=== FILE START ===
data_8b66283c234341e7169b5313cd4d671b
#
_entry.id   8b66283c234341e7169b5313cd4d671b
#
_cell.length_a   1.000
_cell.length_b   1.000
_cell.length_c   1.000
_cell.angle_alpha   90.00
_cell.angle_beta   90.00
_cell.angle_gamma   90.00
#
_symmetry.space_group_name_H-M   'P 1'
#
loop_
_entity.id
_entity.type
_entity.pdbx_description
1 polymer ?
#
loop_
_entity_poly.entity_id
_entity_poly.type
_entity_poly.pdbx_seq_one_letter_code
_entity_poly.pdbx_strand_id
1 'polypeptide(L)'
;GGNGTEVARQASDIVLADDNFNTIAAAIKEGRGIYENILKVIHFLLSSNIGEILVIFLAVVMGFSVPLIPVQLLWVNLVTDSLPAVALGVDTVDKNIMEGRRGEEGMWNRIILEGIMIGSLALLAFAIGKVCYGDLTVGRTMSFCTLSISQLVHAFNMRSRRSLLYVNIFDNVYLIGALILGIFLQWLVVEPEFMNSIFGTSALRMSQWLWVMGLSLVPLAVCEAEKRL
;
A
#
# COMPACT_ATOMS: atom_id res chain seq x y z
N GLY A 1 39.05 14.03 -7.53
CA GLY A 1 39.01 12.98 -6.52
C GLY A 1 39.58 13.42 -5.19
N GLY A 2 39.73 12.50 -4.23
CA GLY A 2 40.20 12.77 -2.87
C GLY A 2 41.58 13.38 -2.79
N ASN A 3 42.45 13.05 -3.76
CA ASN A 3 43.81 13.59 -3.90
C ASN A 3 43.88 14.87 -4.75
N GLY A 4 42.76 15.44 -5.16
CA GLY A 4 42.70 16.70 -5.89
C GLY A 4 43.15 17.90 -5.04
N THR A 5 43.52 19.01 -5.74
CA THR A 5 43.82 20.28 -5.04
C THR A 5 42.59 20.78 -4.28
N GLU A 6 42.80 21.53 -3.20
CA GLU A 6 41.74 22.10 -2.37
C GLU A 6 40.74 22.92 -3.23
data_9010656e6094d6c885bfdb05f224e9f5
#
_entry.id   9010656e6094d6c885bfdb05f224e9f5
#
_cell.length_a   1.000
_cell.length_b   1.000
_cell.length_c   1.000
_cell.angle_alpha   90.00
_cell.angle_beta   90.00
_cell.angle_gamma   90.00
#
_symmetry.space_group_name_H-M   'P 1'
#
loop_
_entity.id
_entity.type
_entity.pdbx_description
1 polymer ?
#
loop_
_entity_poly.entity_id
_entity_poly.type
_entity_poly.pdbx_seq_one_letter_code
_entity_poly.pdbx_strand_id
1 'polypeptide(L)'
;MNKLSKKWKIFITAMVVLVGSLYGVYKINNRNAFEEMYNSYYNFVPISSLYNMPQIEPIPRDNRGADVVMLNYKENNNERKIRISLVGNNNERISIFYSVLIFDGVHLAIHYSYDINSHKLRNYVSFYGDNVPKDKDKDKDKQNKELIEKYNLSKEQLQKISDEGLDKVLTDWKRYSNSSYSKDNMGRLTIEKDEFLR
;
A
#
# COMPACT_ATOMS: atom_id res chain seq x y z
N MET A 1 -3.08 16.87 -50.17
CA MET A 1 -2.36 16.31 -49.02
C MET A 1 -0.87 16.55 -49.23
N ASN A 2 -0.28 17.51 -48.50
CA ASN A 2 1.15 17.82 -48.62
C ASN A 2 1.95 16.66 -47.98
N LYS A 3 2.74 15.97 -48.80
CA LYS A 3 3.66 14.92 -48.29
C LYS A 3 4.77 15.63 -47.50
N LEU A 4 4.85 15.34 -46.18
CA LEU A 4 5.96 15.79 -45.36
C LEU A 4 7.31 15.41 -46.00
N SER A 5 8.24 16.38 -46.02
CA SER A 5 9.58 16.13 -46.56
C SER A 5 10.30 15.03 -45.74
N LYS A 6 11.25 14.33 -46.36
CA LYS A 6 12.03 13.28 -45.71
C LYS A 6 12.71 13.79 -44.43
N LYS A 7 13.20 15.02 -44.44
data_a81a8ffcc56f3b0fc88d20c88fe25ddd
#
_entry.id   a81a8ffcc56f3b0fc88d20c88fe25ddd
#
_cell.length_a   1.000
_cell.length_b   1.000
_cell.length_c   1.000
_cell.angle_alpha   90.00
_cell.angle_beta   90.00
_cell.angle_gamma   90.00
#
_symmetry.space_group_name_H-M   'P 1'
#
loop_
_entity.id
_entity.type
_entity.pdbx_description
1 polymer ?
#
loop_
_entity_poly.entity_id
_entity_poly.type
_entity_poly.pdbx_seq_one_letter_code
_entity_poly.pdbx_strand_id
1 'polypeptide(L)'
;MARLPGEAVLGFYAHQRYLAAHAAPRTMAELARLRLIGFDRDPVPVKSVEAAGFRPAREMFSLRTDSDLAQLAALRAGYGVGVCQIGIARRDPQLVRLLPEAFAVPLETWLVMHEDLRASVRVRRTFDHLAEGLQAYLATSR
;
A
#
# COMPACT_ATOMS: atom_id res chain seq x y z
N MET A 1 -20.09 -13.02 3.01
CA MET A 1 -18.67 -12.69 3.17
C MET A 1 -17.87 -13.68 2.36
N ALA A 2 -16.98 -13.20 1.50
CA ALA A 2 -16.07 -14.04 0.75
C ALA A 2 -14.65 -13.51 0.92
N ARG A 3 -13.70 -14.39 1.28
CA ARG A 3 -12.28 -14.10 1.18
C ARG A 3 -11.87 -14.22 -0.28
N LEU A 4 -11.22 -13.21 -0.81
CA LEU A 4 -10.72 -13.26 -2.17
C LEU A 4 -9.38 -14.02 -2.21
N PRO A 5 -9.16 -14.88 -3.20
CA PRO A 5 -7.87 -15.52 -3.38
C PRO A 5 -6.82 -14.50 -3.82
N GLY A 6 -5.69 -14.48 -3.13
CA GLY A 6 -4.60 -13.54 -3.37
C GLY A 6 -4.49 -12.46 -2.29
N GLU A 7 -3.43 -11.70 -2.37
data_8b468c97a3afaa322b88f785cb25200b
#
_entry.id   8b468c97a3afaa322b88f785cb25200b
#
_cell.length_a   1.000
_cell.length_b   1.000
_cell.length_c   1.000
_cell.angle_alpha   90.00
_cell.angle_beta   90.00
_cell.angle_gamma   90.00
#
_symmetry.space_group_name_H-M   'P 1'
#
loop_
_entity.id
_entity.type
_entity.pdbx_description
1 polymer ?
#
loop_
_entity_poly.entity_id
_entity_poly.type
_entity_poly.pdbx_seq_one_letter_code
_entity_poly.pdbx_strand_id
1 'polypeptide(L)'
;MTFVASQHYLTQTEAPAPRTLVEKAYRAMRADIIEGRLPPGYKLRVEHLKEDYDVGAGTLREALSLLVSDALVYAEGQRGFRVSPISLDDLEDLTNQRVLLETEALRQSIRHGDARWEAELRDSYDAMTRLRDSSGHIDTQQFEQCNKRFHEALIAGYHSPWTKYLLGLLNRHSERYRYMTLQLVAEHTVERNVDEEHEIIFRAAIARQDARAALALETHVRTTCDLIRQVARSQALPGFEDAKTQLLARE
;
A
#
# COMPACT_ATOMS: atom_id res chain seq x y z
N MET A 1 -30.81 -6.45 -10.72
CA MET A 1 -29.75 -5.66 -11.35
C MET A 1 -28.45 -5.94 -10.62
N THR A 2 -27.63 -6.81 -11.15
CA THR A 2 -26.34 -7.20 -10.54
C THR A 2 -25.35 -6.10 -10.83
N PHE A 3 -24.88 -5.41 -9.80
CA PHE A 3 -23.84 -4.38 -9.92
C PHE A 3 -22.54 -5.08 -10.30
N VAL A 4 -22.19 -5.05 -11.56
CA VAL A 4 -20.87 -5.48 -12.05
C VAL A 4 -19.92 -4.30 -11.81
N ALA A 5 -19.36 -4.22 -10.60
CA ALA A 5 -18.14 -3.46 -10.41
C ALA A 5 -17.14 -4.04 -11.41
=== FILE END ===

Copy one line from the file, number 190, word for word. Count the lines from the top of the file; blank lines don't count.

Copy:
CA ALA A 5 -18.14 -3.46 -10.41